In the Süddeutsche Zeitung from Munich – most likely a newspaper Pope Emeritus Benedict XVI reads daily – Matthias Drobinski is noting the contrast between Pope Francis and his predecessor.
“The Opposite of Benedict’s Program” reports on the “sensation” of the short speech Jorge Mario Bergoglio made at the cardinals’ meetings before the conclave, made public with his permission. Dobrinski sees it as the “program of the new pope,” like the 2005 homily of Joseph Ratzinger at the Mass before the 2005 conclave.
Efforts are underway to put Bergoglio in the light of continuity with Ratzinger, Drobinski says. Both are against relativism and for the truth of the Gospel. Bergoglio warn of a “worldly” church, which fits with Benedict’s desire for “desecularizing” the church.
But note the contrasts:
In 2005 Joseph Ratzinger described the church as a little ship threatened by the high waves of the “dictatorship of relativism.” What can a ship crew do in a storm? Shorten the sails, close the hatches, raise the ship sides, close oneself off from the danger from the outside. In 2005 Joseph Ratzinger preached hermeticism, securing of what one has, preservation of the entrusted treasure in a secure place. This is – to put a fine point on it – what his successor castigates as an “egocentric church” which “seeks Jesus within.”
The image of a church that goes to the borders of the world and human existence is not compatible with the image of a ship in a hostile storm. A church that goes to the borders risks something. It risks losing its own security. And the treasure of Catholic tradition, in view of the cries of the present day, appears as something beautiful but secondary.
To go to the periphery: the notion derives from Latin American liberation theology, whose proponents left their rectories in the 70s to live with the poor. For many in the curia – but by no means for all – this is a battle cry: to be a liberation theologian and thus naturally a Marxist is a curse. It is a battle cry just like the demonstrative renunciation of insignia, trappings, and formalities of papal existence, the renunciation of forms that have long since broken free from their content, that have become self-referential and narcissistic.
The cardinals have voted for this battle cry – with full knowledge of the inflammatory speech of the cardinal from Buenos Aires, Argentina. With a two-thirds majority, they are fed up with the royal court carrying one of the curia, the sacralization of form over existential content, a church leadership scandalously concerned with itself, with a pope at the peak who is, to be sure, a man of integrity and well-educated, but increasingly out of his depth.
They voted for a change that they had not yet wanted in 2005. These cardinals will now have to support their Pope Francis over against the mentality of adamancy, of closed hatches. For those powers are very strong in the Catholic Church.
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In Drobinski’s “How Pope Francis Thinks,” there is interesting information about Bergoglio’s wrangling with Vatican officials. Drobinski writes:
It was a bitter battle about wording and formulations. It was embedded in brotherly gestures, in chants and prayers. The battle took place in the shadows of the modern cathedral of Aparecida, the big Marian pilgrimage shrine of Brazil, in May 2007. The bishops of Latin America and the Caribbean had gathered to talk about how the Catholic Church on the continent should react to globalization, the division of society into rich and poor, secularization, loss of faith, and the success of the Pentecostalist churches.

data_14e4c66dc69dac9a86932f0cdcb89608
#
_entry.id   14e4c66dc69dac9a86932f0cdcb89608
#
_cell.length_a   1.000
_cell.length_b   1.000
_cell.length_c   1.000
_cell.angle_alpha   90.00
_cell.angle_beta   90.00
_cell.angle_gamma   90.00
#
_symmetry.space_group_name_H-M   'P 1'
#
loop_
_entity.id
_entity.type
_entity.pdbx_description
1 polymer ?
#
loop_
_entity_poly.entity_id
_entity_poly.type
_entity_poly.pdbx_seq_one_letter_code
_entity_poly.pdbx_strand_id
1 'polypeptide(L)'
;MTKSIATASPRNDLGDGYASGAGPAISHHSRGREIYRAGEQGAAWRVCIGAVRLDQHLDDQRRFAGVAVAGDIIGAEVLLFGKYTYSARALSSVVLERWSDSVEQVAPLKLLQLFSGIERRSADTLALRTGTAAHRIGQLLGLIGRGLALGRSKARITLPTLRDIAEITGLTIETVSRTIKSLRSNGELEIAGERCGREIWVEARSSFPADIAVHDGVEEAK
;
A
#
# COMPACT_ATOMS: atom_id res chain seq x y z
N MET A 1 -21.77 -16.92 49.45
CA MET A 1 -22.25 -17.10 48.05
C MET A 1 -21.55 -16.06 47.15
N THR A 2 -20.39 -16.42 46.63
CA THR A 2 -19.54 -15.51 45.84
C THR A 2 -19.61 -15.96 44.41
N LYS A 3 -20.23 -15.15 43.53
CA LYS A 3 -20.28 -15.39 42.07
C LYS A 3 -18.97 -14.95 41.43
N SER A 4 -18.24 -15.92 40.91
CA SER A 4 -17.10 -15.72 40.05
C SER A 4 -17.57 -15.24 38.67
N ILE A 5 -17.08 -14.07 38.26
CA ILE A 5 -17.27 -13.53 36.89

We have to open ourselves anew, found the majority of those gathered. For the conservatives and the Vatican delegates, that was threatening. They sought to influence the process, and they had supporters: the people from the “Sodalicium vitae christianae” of Peru, a very conservative brotherhood which managed to take over the work of translation, administration, and media relations.
Suddenly, the next morning, the document approved the night before sounded different. At some point, the leader of the editorial commission had had enough. He himself now supervised the process and took over media relations. It remains unclear whether the sickness that caused Opus Dei Cardinal Juan Luis Cipriani of Lima and Cardinal Alfonso Lopez Trujillo of Bogotá to depart was of viral or political cause. But in any case for Jorge Mario Bergoglio, cardinal from Buenos Aires and leader of the final editing, it was a triumph – over all wishes for change out of Rome.
Whoever wishes to know what Joseph Ratzinger, Pope Emeritus Benedict, thinks, can go back to his hundreds of books and articles… […] Whoever on the contrary wishes to know what Jorge Mario Bergoglio, the new Pope Francis, thinks, must above all look at his life and his deeds. He has never produced a theological work of his own … […] Bergoglio has written a half-dozen books and edited a few more; there is an authorized biography and an interview book together with Rabbi Abraham Skorka. That really isn’t much. […]
Asked about the conflicts at the gathering in Aparecida, Bergoglio answered that in the Church the Holy Spirit is the “author of unity and diversity. When it is we who create diversity, it comes to schism. And when it is we who want unity, it comes to uniformity and synchronization.” Yes, the Church must always change: “One does not remain faithful by clinging to the letter like traditionalists or fundamentalists. Faithfulness is always change.” […]
One can understand why they are nervous in the curia when Pope Francis wears black, orthopedic shows instead of red, and washes and kisses the feet of prison detainees on Holy Thursday. These gestures are not for their own sake, they are the program. This Francis from far-off Argentina is at once revolutionary and conservative. […]
For many Europeans, the new pope will be hard to stomach.